Since last summer, the major steel mills and the big steel unions have been beating their steel drums for intervention against what was, at least temporarily, a rising tide of imported steel. In response to a series of antidumping petitions, the Commerce Department has already slapped heavy duties or quotas on imported hot‐rolled steel from Japan, Brazil and Russia — reducing imports from those countries by 97 % since November.
Not content, the steel lobby now wants comprehensive quota restrictions to place a three‐year lid on steel imports. The House passed a steel quota bill in March by a 289–141 vote, and the Senate is expected to consider the measure and at least one compromise proposal any day now.
Imposing quotas on imported steel would punish the huge swath of American industry that uses steel, from automobiles and machine tool makers to construction, while driving up final prices for a range of consumer goods. Quotas would flout our commitments under international trade law and invite retaliation against American exports.
The steel industry claims it is facing a life‐or‐death crisis caused by rising imports, but that argument, never convincing, has melted away in recent months. The steel industry shipped 102 million tons in 1998, its second best year in two decades. Although imports did rise last year by 33 percent, U.S. producers still supplied two‐thirds of domestic demand. And as steel industries around the world slumped, America’s share of global steel production actually rose in 1998 compared to 1997.
Meanwhile, steel imports have receded from the high tide of last fall. Between November 1998 and March 1999, steel imports fell by 30 percent. According to the latest numbers, steel imports in the first quarter of 1999 were below their level in the second quarter of 1997, before the East Asian economic turmoil hit.
The steel lobby argues that import quotas are needed to stem the loss of steelworker jobs.
According to the Bureau of Labor Statistics, about 10,000 fewer workers are employed in the steel industry today than at the beginning of 1998.
But such job losses in the steel industry have been routine for two decades. Since 1980 the number of employed steelworkers has dropped by 60 percent, from 400,000 to 160,000. The reason for this drop has not been falling production due to import competition but rising productivity. The industry required about 10 man‐hours to produce a ton of steel in 1980; today it requires an average of less than four.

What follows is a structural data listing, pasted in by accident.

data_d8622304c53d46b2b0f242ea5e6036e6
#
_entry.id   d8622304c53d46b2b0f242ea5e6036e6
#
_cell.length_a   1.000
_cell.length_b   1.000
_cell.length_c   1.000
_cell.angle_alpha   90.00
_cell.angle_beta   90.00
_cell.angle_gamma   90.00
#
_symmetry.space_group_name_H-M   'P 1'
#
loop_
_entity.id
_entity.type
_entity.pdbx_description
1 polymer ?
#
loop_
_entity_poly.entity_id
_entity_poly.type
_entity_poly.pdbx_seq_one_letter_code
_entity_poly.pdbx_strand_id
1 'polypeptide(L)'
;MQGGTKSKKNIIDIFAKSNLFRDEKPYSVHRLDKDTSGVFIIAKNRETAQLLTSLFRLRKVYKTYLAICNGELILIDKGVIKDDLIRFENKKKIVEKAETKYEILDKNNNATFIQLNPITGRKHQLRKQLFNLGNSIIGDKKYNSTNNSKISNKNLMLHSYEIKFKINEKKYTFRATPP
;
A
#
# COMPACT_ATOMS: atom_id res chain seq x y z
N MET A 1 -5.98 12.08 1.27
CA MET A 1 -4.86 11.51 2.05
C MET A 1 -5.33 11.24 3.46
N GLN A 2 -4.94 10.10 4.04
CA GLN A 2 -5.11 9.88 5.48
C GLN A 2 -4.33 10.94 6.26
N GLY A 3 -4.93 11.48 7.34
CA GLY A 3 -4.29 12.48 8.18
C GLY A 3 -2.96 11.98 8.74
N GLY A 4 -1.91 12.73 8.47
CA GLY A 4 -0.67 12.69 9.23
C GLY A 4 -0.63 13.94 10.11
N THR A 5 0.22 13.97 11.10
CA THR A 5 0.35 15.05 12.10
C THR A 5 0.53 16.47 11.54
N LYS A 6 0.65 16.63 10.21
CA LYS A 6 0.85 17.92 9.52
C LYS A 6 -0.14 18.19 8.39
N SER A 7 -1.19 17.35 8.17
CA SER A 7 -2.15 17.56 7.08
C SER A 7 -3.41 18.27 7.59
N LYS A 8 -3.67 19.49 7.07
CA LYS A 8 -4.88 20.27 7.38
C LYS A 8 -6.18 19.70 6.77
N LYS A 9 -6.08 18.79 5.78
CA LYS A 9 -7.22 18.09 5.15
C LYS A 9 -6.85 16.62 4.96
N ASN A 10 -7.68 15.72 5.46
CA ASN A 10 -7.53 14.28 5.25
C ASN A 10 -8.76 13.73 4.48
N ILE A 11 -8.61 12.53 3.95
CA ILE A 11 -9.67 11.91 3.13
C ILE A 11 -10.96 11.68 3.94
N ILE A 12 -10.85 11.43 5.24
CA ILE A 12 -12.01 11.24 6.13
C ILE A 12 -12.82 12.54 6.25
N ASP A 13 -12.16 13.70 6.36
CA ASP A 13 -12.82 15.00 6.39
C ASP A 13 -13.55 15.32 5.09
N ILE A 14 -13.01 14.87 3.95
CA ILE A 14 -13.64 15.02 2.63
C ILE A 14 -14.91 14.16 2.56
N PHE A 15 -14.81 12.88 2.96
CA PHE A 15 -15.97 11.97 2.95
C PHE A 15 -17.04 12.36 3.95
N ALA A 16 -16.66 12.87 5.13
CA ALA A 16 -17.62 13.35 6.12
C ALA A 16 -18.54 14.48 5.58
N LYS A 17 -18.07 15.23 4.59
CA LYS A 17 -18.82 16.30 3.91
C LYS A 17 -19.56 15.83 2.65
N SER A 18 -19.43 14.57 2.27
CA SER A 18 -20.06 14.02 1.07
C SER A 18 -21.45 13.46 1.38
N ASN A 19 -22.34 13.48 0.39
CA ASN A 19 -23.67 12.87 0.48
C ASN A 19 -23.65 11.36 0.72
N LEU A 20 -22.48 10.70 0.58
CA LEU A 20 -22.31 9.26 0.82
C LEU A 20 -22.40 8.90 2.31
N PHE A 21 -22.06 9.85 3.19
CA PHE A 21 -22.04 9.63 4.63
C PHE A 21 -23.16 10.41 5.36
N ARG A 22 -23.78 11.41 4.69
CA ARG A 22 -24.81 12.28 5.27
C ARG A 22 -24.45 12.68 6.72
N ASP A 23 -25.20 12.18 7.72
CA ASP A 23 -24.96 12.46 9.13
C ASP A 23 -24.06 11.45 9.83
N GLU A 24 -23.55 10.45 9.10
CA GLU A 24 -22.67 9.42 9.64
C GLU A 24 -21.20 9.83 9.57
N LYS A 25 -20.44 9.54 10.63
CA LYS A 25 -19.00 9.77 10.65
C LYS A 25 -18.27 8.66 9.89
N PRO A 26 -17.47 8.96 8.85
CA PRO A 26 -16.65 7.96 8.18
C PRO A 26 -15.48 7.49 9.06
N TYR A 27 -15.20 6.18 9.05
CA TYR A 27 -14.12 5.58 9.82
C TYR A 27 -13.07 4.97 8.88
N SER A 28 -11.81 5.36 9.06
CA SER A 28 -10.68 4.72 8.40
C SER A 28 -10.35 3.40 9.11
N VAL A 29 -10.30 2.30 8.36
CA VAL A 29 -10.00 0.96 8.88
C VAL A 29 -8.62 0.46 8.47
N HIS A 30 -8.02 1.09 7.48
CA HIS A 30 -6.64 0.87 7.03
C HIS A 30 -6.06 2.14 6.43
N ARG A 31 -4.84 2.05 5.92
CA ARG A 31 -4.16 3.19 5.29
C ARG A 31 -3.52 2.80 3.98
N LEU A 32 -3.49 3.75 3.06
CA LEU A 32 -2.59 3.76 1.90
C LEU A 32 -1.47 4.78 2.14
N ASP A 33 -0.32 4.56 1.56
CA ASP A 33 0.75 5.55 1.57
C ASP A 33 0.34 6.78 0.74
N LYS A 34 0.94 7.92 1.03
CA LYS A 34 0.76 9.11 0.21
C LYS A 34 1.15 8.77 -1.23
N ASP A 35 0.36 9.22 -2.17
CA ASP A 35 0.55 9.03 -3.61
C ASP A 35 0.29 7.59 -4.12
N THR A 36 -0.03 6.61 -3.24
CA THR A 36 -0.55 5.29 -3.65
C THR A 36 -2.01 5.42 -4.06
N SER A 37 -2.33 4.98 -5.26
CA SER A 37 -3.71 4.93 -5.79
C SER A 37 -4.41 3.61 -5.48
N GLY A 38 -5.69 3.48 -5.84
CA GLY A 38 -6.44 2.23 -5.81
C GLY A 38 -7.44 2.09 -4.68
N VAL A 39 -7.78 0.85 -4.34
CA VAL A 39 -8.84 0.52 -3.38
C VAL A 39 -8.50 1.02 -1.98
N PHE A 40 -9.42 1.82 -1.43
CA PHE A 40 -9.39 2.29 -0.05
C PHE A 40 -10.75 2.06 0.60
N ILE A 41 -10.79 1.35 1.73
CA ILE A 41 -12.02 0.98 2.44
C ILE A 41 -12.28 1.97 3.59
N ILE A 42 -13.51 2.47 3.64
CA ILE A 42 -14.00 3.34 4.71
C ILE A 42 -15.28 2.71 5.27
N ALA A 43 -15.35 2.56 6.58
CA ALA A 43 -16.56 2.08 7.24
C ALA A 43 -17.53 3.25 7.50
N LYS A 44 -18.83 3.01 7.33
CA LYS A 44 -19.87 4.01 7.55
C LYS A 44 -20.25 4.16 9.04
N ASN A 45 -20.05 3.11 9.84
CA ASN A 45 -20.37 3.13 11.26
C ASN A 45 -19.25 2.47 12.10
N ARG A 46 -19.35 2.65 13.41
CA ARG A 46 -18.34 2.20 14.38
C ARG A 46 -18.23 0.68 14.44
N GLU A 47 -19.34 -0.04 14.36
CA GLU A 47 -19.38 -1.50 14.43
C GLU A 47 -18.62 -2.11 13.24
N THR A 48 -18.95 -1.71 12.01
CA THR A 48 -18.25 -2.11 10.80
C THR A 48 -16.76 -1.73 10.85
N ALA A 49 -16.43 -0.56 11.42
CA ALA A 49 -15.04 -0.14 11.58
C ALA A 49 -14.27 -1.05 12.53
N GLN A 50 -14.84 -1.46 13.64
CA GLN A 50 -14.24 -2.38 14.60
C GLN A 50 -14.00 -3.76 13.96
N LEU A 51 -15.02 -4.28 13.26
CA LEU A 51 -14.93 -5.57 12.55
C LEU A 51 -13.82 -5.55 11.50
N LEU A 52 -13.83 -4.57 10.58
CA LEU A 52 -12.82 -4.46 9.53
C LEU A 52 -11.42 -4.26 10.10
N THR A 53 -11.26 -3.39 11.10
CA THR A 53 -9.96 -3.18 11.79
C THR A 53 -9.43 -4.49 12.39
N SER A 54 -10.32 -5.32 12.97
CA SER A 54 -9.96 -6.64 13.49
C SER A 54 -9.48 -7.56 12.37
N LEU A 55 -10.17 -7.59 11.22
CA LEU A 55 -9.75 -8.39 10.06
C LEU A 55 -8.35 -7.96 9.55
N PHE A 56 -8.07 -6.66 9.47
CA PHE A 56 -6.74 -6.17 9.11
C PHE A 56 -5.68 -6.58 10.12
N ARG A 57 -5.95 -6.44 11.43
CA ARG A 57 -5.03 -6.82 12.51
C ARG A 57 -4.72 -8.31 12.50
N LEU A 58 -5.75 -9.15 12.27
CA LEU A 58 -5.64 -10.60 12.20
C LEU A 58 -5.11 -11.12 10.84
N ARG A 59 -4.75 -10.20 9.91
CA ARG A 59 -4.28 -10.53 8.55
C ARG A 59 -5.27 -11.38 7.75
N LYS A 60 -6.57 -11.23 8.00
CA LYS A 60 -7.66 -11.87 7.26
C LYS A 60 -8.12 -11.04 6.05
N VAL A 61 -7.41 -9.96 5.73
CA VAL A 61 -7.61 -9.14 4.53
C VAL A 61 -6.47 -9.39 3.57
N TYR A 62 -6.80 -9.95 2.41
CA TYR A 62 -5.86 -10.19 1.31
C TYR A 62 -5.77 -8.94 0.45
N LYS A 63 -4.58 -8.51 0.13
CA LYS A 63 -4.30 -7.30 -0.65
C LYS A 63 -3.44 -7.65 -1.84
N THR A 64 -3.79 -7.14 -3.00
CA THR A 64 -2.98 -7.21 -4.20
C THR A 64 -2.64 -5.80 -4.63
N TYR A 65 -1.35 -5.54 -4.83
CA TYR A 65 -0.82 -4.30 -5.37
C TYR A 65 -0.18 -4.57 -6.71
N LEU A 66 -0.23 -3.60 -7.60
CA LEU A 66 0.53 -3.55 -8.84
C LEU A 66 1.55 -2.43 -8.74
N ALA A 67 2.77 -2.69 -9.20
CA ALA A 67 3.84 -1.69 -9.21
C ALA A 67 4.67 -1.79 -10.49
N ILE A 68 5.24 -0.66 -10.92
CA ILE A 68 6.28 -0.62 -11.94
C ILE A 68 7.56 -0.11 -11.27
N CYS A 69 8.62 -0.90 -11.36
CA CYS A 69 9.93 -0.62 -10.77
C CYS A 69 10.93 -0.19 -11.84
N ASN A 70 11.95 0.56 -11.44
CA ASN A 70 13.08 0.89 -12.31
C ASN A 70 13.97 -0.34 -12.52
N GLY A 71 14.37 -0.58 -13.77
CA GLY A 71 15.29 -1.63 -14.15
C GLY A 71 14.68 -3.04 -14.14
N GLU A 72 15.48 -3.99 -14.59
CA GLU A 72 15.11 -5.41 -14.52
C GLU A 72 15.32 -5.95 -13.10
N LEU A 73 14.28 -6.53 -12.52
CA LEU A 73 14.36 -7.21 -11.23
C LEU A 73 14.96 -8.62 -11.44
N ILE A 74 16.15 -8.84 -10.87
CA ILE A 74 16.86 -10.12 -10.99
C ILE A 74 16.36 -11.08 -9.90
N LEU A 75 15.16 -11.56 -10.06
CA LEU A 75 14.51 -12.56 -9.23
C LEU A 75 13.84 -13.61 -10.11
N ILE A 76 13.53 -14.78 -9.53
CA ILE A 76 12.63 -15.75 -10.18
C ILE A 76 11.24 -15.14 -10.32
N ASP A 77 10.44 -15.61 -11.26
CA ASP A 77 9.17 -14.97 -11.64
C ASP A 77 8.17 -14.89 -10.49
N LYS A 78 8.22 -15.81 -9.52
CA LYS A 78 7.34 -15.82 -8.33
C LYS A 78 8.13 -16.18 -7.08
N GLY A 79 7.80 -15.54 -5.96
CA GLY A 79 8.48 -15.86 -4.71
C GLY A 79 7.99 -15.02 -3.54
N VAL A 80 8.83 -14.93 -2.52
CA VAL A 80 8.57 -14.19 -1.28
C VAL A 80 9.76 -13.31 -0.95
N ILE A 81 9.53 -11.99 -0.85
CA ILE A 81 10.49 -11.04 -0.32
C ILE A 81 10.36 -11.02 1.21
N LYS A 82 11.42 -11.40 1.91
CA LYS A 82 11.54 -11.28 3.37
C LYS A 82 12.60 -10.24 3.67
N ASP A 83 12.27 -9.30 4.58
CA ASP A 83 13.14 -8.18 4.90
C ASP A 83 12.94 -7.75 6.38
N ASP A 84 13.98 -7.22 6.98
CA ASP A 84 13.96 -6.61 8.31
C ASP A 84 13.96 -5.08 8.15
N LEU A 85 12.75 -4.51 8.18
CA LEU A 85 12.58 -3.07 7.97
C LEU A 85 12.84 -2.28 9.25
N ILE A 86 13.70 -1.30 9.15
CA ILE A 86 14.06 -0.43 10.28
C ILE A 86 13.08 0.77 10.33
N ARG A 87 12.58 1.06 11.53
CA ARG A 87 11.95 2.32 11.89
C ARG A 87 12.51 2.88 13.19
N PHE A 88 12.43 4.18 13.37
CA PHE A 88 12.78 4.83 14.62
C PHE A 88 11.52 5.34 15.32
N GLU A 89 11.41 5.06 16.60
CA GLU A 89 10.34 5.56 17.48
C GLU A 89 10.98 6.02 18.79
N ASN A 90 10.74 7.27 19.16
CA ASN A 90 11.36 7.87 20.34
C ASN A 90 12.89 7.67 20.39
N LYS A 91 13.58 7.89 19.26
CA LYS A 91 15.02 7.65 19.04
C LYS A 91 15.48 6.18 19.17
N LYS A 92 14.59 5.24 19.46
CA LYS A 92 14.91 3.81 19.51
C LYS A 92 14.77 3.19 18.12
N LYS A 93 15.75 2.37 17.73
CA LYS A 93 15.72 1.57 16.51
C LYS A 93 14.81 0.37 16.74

This relentless drive for greater productivity has been fired by the spread of mini‐mills, which turn scrap metal into a wide range of semi‐finished and finished steel products. From a 15 percent market share in 1980, mini‐mills today account for almost half of America’s steel‐making capacity. If Bethlehem, Weirton and other integrated steel companies want to blame somebody for their relative decline, they should point the finger at domestic competition, not foreign producers.
The federal government tried the quota route in the 1980s, imposing quantitative restrictions on steel imports from 1984 to 1992. Import penetration did fall, but so did steel industry employment. In fact, during those eight years the number of employed steelworkers fell by 78,300, an average annual decline of just under 10,000 workers — sound familiar?
Steel employment will continue to decline as productivity increases, regardless of imports. Protectionism may slow the process somewhat but cannot stop it, and will jeopardize jobs in the much larger sectors of the U.S. economy that use steel.
In manufacturing alone, workers in the major steel‐using industries — transportation equipment, fabricated metal products, and industrial machinery and equipment — outnumber steelworkers 20 to 1.
Adding workers from the construction industry, another major consumer of steel, brings the total number of steel‐using workers to 8 million, outnumbering steelworkers by more than 40 to 1.
Higher steel prices will drive up costs for consumers at home and abroad. If the steel lobby succeeds, Americans will pay more for cars, houses and washing machines.
Those higher costs will find their way into American exports, making them less competitive in global markets, while making foreign‐produced goods that contain steel more competitive in our domestic market.
In a recent speech in Dallas, Federal Reserve Board chairman Alan Greenspan warned that protectionism will “slow the inevitable transition of the workforce to more productive endeavors. To be sure, an added few years may enable some workers to reach retirement with dignity, but it will also keep frozen in place younger workers whose better job opportunities decline with time.”
In an economy of limited resources, jobs can be artificially prolonged at a steel mill only by strangling jobs before they can be created in more dynamic sectors of the economy. Raising barriers to steel imports today will mean less opportunity tomorrow for our children and their children.